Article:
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  • Melissa Westemeier


Smörgåsbord is one of those Swedish words that sounds suggestive of its meaning. Smörgåsbord has a rich and satisfying sound, filling the mouth with hard consonants and easy to pronounce, and it literally means a hot and cold buffet of food prepared for the diner to take and eat without waiting so they can enjoy it at their convenience. The Swedish language isn't intuitive for me. I've been to Ikea and nothing about "Vildkorn" suggests a soft fluffy pillow for my bed. I don't see "Gnarp" and conclude "oh, a 3-piece kitchen utensil set." But I hear "Smörgåsbord" and I do think "Yum!"

My understanding of this word is of course influenced by Templeton from Charlotte's Web. Actually, the book doesn't use "smörgåsbord," the animals refer to it as "a rat's paradise." The word "smörgåsbord" was added in the film version's musical number (rhymed with "orgasbord") when Templeton hitchhikes in Wilbur's crate to the fair and escapes at night to devour all of the discarded, leftover, and trashed food. His character is a glutton, and at the fair he gorges himself on leftovers galore. Cotton candy, cheese, doughnuts, fried chicken, candied apples, sandwiches--Templeton leaves Wilbur's crate and pigs out.

Overwhelmed and overjoyed by the offerings at the fairground, Templeton's indulgence makes him bloated and sick. We've all been in his shoes, whether it was Halloween night with the bag of candy dumped out on the living room carpet or Thanksgiving dinner where we loaded up our plate without leaving room for pumpkin pie. It's tough to resist a buffet full of every good thing.

I feel like I've been standing in front of a smörgåsbord since late spring when I decided to quit my teaching job. I have spent months contemplating a smörgåsbord of choices. This started with "Oh, I've got a week at a lake house planned at the end of June, I wouldn't want to start anything before that." Then it evolved into, "I wouldn't get paid until the first of September anyway, so I've got all summer to decide." Now it's the second part of August and I haven't made any progress. I'm standing here holding my empty plate and staring at the options. Everything from remote work as an editor and content developer to trying my hand as a salesperson or trainer sits on the buffet table. Some opportunities offer terrific salaries, some offer flexible schedules, some offer a great work environment where I can be creative, some offer the security of not requiring much training because I could walk in shovel-ready. I've read there are two jobs for every worker right now and my new account on Linkedin appears to back up that claim. I'm overwhelmed by the options.

It sounds stupid for someone in the middle of life to feel stuck about what they want to do next, but here I am. A little petrified of making the wrong call because I'm not a spring chicken, it's not like I can afford to spend a few years making a huge mistake. Yet mistakes are part of how we learn and why can't I screw this up? More importantly, how badly can I screw this up? What's the worst thing that happens if I choose poorly? (Answer: I quit and make a different choice, but I burned some time in the process.)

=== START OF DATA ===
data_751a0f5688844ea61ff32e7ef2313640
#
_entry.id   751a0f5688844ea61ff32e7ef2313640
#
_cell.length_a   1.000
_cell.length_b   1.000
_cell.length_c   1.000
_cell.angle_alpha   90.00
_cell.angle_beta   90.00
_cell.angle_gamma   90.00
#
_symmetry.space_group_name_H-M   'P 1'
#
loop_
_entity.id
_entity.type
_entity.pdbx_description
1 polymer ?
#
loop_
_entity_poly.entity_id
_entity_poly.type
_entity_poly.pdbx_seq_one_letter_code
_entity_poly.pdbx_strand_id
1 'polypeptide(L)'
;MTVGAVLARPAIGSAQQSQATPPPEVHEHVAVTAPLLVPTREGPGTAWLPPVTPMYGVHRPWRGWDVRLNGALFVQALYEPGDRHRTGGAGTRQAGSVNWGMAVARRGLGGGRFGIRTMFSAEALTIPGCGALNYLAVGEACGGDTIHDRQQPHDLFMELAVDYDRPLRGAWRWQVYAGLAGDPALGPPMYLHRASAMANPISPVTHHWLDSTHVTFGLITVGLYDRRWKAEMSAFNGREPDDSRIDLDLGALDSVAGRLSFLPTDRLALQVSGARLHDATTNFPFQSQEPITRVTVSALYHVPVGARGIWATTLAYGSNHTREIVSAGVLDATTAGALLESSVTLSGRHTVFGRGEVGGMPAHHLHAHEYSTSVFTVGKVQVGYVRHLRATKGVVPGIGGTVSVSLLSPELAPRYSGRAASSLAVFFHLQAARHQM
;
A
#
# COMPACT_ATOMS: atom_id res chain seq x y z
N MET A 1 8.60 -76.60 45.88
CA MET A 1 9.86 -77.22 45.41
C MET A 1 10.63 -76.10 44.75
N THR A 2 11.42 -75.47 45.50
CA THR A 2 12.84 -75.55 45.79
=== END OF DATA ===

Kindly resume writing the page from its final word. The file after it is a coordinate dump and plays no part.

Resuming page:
I've done the self-assessment, drawn up the old T-chart of pros and cons, likes and dislikes, skills and interests. I've concluded that while remote work sounds awfully appealing in terms of flexibility, it probably isn't for me. I possess the discipline to work alone every day and solitude doesn't bother me, but I don't particularly care to be tethered to a computer screen for that many hours of my week. I don't want to go back to school to add to my credentials for more than a couple of years, tops. Salary doesn't appeal as much as working environment. I quit my last job out of sheer frustration with people's continued bad decisions and a lack of support (and believe me, I tried all I could to change the situation, but ultimately everything making me furious was out of my control). I want to use my brain, but I also want to stand up and walk around, so sitting at a desk all day would not satisfy me.

I want to feel fulfilled, use my talents and skills productively. I'm a good teacher, a fairly decent writer, I edit well, and I have super organization and communication skills. I want my work to matter more than just supplying a paycheck, but I don't want to give away my work for free either. My work-life balance will shift after this year, when G goes off to college and I have an empty nest, so there's flexibility on the horizon. I can move if I want. I can work more, or differently, or less if I want. Every day I pray for wisdom and direction, but there's this balancing act in faith where you wait but then you do have to lean in and act or else it isn't faith, right?

As you can see, it's a smörgåsbord. A few things on the buffet look like the three-bean salad (always giving that a hard pass) and a few things look like smoked salmon or cream puffs (gotta grab them). I can't take too much or I'll regret it. It's easy to load up on a bunch of things and think you can handle it all. But I can fill my plate and go back for seconds later if I want.

Stay tuned. Eventually I'll figure this out.

Meanwhile, spill it. What smörgåsbord item do you always put on your plate?

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